The next ten tracks serve up an enjoyable variety of songs without turning-up anything truly exceptional.  The best of the ten is Voyage’s One Day **** with its interesting variety of psychedelic sounds – repeated brass motifs, busy cellos tumbling through a sound tunnel, a husky-voiced verse or two, chromatic orientalisms, traffic concrete, all in a circular day-in-a-life voyage which takes you back where you began.  The construction is unusual as the opening brass melody isn’t heard again until some way into the song, suggesting a kind of late-in-the-day bridge which turns out not to be a bridge at all. This is unlike anything else on Volume Three.

A Time of the Season riff gives way to 50s early echoed vocals and then more chromatic weirdness in Shelley Tell Me Why by River Deep ***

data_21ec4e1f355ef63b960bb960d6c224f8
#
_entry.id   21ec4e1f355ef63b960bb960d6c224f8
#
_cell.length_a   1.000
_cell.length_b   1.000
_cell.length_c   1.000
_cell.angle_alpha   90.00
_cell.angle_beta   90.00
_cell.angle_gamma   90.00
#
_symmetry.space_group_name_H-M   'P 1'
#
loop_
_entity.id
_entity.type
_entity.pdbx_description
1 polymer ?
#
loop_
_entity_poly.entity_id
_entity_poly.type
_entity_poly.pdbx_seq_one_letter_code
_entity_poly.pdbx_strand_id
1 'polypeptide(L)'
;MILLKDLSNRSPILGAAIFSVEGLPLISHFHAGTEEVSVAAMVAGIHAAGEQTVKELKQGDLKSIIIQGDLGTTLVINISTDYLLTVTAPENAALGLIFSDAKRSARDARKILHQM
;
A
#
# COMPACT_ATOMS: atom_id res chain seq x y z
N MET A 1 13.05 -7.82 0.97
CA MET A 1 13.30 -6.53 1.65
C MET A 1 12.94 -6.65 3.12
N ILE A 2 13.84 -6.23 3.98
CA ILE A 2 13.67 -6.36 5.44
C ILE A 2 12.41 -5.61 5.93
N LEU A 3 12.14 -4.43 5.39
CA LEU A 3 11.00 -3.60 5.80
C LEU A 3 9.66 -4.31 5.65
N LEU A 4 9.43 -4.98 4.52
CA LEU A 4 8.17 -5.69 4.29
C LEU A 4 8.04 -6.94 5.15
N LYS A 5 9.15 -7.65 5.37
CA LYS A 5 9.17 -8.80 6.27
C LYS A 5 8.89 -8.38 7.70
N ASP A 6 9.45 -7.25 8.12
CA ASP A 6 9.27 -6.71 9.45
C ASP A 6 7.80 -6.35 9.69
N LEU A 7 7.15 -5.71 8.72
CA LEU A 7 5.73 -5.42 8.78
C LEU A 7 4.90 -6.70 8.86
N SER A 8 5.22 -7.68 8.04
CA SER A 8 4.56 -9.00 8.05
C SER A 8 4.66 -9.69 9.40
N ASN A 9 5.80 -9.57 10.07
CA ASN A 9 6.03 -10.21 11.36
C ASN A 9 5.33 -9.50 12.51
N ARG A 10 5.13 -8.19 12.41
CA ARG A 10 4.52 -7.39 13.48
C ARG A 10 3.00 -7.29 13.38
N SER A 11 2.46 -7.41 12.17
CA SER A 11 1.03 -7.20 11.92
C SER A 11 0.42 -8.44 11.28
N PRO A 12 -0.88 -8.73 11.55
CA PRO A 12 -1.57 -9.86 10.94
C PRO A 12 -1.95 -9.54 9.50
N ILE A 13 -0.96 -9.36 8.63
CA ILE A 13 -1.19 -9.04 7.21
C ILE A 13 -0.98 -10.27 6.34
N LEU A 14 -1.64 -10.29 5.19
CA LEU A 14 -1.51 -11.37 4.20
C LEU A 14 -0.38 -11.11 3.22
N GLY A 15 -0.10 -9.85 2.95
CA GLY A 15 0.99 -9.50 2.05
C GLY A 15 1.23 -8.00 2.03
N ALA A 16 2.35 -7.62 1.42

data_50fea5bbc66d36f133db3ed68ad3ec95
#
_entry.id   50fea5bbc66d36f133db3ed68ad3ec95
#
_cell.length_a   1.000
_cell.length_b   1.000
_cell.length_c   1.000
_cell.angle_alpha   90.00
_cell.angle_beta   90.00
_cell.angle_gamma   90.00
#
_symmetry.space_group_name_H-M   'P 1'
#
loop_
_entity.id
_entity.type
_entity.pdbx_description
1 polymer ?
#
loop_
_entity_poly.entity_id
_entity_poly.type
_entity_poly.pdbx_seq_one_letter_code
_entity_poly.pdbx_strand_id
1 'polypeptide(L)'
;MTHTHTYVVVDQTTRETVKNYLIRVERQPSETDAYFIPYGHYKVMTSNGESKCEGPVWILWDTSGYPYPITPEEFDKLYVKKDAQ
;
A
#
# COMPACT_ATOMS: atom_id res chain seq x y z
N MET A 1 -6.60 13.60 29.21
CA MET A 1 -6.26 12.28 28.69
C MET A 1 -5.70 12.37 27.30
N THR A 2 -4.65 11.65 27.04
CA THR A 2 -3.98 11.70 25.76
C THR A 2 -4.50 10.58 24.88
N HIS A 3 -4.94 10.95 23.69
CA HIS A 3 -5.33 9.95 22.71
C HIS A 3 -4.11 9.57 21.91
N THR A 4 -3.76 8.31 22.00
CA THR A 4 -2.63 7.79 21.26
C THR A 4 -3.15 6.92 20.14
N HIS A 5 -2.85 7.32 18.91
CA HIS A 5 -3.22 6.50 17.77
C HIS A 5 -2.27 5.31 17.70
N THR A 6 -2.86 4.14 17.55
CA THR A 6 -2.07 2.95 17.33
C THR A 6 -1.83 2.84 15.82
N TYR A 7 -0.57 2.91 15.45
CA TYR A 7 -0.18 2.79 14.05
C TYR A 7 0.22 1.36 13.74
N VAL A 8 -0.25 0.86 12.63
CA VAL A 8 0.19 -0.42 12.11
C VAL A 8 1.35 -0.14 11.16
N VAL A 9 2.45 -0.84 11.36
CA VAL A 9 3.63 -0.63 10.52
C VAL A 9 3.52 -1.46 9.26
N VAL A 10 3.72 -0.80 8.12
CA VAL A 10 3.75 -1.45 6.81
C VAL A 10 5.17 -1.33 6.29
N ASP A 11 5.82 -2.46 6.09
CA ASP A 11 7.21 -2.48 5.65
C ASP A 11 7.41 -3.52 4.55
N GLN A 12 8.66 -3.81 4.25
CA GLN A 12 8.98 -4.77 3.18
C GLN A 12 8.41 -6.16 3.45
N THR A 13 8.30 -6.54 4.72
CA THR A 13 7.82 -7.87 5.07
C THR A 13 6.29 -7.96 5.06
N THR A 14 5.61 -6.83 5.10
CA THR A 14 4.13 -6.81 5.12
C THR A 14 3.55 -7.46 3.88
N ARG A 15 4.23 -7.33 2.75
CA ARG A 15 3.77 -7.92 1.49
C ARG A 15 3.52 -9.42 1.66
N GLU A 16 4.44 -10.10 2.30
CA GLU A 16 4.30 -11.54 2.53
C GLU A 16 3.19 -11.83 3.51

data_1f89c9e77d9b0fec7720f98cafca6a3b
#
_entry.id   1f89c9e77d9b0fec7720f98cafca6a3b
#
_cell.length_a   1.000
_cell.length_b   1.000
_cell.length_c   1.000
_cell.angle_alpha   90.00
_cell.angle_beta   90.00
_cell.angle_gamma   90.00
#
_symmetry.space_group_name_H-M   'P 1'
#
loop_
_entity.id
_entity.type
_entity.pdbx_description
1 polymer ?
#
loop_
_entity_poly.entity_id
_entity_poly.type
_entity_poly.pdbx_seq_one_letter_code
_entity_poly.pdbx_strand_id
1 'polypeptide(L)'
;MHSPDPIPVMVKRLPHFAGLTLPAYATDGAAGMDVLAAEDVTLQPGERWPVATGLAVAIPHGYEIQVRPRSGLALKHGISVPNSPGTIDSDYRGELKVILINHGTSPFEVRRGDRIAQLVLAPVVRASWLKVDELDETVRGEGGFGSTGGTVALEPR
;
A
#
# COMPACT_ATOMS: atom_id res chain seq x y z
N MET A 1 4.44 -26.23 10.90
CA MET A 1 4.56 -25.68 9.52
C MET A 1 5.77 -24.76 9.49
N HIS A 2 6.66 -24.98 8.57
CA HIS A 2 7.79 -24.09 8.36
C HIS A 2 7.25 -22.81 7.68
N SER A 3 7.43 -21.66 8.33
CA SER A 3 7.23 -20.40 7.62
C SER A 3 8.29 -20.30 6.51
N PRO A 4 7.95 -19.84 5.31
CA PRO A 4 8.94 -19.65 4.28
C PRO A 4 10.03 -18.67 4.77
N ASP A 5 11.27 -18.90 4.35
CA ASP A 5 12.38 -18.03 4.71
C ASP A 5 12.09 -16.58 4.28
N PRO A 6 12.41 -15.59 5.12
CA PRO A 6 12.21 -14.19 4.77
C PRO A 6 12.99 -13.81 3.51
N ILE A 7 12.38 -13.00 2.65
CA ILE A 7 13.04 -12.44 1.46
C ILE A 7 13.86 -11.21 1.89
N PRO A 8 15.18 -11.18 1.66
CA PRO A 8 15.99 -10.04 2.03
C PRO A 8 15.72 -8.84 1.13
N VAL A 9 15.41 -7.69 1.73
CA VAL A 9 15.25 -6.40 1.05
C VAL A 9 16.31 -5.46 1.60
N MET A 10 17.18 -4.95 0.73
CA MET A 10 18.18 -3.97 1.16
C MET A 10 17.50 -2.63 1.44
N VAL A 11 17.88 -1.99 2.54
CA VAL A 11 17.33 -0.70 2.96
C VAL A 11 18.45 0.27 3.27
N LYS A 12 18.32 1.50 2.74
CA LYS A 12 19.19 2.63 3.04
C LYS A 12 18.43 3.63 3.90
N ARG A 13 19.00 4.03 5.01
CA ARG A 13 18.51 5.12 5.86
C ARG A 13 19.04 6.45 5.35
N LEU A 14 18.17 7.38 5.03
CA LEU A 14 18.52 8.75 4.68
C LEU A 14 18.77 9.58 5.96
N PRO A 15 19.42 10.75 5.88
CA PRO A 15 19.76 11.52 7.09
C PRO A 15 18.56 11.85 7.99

If it’s snotty sixties vocals with organ you’re after you’ll find them on Springfield Rifle’s Left Of Nowhere *** alongside something a little more ethereal.

Lamp Of Childhood’s First Time, Last Time *** offers fine string-backed harmonies with a kind of Mamas and Papas influence.

Toy Shop by Trolley *** has a spinning tops, miniature merry-go-round feel and could be a kind of companion piece to Mark Radice’s Wooden Girl.  

Take A Look in the Mirror *** –  ‘what at first seemed so pretty isn’t pretty after all’.  There is a Byrds-like feel to this [piece from East Town Kids with nice guitar work and urgency to the vocals.

London Phogg’s The Times To Come *** This sounds like, and is, from 1969 with its pattering drums, and (for Fading Yellow) bursts of blistering guitar married to rapturous vocals.

There is a warm Pet Sounds vibe to Carnival’s  B-side I’m Going Home Tomorrow *** while Gaitley and Fitzgerald’s Séance Day ***  with its parping bassoon, shivery strings and strutting guitar has a faint recall of Curt Boettcher tracks like Hotel Indiscreet and I’m Not Living Here but with a certain Addams Family vibe.